Of the appropriate solution, 30 mL was carefully injected through a Spackman's cannula placed into the cervix of the uterus before the Filshie clips were applied. The syringe was left at the end of the cannula to prevent reverse flow of drug out of the cannula. A Filshie clip was applied to the medial one-third of each Fallopian tube. Manipulation of the uterus during sterilization was carried out using the Spackman's cannula. Records were made of the time of drug administration and any difficulties during the procedure.

In the postoperative period, visual analogue pain scores were recorded at rest on a scale of 0 (no pain) to 100 mm (worst imaginable pain). Assessments were made on awaking, 30 min later and then at 1, 2, 3 and 4 h after operation by an observer blinded to the patient group. Time to any rescue analgesia was recorded. In addition, side-effects such as hypotension, nausea and vomiting were recorded. At the same time intervals, suitability for discharge was assessed using our hospital's day-surgery unit guidelines.

From a previous study [5] on the efficacy of local anaesthetics administered to patients undergoing laparoscopic sterilization, it was estimated that 21 patients per group were needed for a 90% chance of detecting a 40% reduction in the proportion of patients requesting rescue analgesia within the first postoperative hour. Data were analysed by study of variance and Kruskal-Wallis tests for normally and non-normally distributed data respectively. Kaplan-Meier survival analysis analysed data of the time to first analgesia and a log rank test tested for statistical significance of the graphical data.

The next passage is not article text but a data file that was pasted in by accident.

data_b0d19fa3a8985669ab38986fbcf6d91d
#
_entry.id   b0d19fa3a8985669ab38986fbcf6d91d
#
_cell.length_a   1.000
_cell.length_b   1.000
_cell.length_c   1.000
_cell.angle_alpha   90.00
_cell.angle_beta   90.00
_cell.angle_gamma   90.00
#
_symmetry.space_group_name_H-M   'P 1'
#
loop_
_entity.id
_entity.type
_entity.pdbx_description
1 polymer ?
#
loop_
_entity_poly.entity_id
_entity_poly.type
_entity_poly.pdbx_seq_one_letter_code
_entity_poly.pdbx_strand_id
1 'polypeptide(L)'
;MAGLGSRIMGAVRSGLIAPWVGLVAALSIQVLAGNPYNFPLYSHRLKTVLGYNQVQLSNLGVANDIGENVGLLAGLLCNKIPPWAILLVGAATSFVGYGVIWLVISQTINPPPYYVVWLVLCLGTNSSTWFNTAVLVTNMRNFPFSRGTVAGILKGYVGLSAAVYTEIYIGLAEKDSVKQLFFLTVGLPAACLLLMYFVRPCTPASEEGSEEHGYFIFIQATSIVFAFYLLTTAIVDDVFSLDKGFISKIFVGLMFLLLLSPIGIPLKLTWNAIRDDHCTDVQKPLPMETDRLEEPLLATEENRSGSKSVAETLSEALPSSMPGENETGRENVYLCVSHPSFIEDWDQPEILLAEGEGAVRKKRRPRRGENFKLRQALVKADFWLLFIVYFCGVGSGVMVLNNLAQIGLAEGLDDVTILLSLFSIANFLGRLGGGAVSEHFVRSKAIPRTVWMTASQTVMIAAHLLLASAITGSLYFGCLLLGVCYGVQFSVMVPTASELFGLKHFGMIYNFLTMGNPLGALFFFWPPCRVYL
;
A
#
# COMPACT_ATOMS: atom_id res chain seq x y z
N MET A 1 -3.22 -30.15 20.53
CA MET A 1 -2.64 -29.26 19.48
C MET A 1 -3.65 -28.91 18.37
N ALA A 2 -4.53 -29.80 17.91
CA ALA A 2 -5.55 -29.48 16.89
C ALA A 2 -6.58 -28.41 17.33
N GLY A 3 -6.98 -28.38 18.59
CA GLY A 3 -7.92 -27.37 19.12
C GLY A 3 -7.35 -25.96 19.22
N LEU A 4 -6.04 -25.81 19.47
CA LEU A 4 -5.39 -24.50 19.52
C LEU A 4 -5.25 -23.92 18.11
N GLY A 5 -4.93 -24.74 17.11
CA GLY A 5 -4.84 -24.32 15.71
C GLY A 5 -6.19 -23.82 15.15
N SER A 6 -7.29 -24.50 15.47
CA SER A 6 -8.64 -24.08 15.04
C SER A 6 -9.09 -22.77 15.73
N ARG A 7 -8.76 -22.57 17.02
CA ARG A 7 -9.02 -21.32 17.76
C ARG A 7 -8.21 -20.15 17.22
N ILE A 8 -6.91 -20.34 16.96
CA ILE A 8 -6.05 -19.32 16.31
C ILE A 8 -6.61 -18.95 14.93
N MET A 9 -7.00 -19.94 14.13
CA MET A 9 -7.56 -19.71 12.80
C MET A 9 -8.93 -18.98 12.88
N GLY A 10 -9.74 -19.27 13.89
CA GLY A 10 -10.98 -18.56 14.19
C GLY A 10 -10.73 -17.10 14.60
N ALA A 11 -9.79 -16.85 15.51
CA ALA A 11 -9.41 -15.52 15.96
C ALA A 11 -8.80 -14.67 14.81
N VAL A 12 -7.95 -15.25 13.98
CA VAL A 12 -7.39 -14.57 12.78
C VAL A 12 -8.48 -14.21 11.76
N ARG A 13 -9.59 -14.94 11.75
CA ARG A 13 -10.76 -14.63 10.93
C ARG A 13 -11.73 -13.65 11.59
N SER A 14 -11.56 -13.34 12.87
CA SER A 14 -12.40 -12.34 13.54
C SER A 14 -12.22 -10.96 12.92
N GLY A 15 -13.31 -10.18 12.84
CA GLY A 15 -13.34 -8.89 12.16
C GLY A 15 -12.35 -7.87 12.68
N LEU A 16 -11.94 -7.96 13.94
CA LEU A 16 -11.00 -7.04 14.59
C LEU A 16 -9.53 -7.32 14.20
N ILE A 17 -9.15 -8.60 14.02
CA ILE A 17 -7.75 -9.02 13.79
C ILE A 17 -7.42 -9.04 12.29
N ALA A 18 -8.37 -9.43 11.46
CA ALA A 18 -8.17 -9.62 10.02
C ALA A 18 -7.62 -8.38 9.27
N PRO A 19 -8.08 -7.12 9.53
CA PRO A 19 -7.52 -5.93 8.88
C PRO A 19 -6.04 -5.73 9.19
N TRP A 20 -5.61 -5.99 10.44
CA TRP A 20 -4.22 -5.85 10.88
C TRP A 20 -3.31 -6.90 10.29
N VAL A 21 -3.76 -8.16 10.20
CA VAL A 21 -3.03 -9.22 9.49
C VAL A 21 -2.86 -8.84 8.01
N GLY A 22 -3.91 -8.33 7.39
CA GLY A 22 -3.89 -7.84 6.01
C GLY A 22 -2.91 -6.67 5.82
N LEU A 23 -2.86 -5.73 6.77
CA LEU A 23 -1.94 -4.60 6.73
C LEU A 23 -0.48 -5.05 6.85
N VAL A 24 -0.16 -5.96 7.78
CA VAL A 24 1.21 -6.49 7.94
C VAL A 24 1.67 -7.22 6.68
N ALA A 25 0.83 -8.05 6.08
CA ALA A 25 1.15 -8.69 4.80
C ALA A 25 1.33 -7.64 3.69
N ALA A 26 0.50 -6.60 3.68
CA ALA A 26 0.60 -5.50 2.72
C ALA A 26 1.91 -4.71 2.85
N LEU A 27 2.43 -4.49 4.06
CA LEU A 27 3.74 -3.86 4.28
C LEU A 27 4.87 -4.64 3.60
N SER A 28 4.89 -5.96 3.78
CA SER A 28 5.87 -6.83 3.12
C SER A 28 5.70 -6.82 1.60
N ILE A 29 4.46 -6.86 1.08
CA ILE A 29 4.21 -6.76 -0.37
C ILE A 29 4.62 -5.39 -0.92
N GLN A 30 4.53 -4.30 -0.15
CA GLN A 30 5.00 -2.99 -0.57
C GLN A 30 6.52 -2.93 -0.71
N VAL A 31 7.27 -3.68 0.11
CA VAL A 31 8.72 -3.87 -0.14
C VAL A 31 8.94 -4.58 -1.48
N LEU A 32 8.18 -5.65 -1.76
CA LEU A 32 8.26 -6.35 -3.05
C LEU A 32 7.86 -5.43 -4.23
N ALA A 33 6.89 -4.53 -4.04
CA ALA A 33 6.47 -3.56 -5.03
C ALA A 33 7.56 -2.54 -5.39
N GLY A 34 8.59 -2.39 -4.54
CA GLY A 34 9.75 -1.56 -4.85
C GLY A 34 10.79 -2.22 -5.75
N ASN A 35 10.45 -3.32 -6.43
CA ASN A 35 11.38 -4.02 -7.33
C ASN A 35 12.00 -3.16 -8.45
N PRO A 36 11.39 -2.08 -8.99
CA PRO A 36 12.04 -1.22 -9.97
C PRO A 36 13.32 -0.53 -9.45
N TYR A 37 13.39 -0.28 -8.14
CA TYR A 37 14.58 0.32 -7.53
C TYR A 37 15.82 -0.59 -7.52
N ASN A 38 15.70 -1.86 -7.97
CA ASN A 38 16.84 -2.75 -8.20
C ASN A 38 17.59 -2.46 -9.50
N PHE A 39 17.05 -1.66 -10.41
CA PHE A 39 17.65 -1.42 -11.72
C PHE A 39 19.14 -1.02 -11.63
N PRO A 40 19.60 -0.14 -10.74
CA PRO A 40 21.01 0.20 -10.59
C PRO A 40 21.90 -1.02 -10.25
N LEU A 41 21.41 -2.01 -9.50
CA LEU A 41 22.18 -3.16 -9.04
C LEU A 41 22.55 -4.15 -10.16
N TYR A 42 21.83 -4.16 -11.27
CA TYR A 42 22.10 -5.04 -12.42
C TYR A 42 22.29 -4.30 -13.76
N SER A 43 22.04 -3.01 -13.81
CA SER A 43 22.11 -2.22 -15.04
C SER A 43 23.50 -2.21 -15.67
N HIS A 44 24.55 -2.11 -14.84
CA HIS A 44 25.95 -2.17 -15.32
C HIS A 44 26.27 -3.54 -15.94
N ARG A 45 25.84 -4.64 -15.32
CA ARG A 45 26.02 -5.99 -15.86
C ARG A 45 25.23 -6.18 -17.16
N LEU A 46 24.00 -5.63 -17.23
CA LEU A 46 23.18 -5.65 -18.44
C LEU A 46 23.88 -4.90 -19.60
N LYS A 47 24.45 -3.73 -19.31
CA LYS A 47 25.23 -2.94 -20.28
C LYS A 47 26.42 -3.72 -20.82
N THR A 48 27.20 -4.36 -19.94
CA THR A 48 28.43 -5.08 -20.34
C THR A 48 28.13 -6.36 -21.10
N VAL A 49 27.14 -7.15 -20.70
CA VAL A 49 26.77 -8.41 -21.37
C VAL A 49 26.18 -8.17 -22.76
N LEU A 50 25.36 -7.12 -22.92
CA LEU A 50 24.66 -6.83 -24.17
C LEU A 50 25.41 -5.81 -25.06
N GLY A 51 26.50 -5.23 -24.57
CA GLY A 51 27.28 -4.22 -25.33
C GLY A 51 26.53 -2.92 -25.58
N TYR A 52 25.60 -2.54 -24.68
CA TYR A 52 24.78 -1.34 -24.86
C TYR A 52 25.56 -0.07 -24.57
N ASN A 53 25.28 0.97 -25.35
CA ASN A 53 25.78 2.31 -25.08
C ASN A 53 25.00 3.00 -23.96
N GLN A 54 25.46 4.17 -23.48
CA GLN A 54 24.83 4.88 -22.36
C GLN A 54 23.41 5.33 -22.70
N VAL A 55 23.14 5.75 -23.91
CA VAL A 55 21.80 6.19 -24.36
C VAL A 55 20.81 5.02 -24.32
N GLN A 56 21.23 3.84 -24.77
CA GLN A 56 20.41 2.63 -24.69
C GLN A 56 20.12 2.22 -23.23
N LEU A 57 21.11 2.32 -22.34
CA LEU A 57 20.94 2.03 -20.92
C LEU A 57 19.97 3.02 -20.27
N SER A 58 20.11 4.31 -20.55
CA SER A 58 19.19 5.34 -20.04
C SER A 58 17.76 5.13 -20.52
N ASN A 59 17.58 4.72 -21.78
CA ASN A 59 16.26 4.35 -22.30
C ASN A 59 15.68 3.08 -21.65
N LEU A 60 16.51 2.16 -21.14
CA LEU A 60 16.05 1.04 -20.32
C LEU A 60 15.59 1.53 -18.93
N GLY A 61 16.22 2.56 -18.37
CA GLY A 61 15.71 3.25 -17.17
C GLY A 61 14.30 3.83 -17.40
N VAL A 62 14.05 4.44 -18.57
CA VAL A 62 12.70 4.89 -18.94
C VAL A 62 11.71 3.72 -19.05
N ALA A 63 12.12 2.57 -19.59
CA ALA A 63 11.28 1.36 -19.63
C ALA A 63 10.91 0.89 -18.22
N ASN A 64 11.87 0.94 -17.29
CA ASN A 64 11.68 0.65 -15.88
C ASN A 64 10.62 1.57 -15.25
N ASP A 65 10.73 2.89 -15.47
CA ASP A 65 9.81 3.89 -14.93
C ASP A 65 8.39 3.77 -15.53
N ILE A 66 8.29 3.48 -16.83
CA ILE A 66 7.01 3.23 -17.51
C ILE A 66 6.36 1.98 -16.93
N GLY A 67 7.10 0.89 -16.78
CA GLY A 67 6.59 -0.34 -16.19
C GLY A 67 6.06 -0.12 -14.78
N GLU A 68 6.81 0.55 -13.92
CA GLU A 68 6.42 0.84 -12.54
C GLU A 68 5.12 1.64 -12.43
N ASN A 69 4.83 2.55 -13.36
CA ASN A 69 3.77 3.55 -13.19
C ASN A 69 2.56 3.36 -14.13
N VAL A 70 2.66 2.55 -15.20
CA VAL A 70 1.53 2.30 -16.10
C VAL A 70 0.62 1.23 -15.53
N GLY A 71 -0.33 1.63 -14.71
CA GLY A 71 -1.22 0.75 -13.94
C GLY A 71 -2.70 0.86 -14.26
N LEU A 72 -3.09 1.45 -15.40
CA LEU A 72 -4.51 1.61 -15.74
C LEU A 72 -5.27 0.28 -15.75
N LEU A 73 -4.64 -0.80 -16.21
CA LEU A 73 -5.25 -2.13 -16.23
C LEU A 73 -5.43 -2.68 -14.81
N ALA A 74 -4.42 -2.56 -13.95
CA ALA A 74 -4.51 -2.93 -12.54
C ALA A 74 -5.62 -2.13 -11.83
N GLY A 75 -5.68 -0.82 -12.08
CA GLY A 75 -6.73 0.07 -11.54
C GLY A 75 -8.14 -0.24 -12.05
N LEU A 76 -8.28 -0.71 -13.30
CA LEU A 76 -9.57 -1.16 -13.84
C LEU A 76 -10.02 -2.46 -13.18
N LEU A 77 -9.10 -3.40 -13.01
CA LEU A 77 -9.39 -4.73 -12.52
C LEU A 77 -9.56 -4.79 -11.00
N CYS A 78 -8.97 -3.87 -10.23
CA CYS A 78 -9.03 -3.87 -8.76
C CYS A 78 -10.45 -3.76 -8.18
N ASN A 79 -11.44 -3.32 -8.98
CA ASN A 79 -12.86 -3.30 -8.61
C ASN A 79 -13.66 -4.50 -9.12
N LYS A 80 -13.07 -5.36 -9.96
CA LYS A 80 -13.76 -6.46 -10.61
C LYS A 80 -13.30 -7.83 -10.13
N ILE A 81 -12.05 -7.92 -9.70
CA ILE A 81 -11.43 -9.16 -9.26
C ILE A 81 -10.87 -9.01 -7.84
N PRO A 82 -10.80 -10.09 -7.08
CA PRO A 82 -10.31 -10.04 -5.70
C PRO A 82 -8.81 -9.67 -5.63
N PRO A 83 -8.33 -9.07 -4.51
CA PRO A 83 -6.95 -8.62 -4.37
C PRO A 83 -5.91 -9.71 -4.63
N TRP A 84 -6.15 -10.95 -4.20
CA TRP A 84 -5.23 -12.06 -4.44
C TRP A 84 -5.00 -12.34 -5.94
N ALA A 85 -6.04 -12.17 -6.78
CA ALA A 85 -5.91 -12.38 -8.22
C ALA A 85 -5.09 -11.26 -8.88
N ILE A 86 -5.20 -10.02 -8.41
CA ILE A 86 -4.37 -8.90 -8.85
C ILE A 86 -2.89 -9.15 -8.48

Of the 66 patients recruited into the trial, three did not complete the study. One patient in the saline group had prolonged apnoea to mivacurium requiring admission to the intensive care unit. On further investigation, she had plasma cholinesterase deficiency. Another patient in the same group changed her mind and declined to participate in the study. One patient in the bupivacaine group was excluded because of a retroverted uterus that did not allow transcervical administration.

The three groups were similar in physical characteristics. There were no significant differences in mean age and median body mass index (BMI) between the three groups.

There were no significant differences in the median visual analogue pain scores between the three groups at all times in the postoperative period (Table 1). The time to first analgesia and median survival times did not differ significantly between the three groups (Fig. 2 and Table 2).

Table 1
Table 1:
Visual analogue pain scores (mm).
Figure 2
Figure 2:
Time to first analgesia in the postoperative period (Kaplan-Meier survival analysis). ―――: Placebo; ······: papaverine; ―: bupivacaine.
Table 2
Table 2:
Time to first administration of analgesia (min).

Analgesic consumption did not differ significantly between the three groups in terms of the number of patients in each group: who did not require analgesia; who had codeine 60 mg with paracetamol 1 g only; morphine only; or the combination of codeine 60 mg with paracetamol 1 g and morphine (Table 3). In addition, the number of patients in each group receiving analgesia within the first postoperative hour did not differ significantly.

Table 3
Table 3:
Analgesic consumption.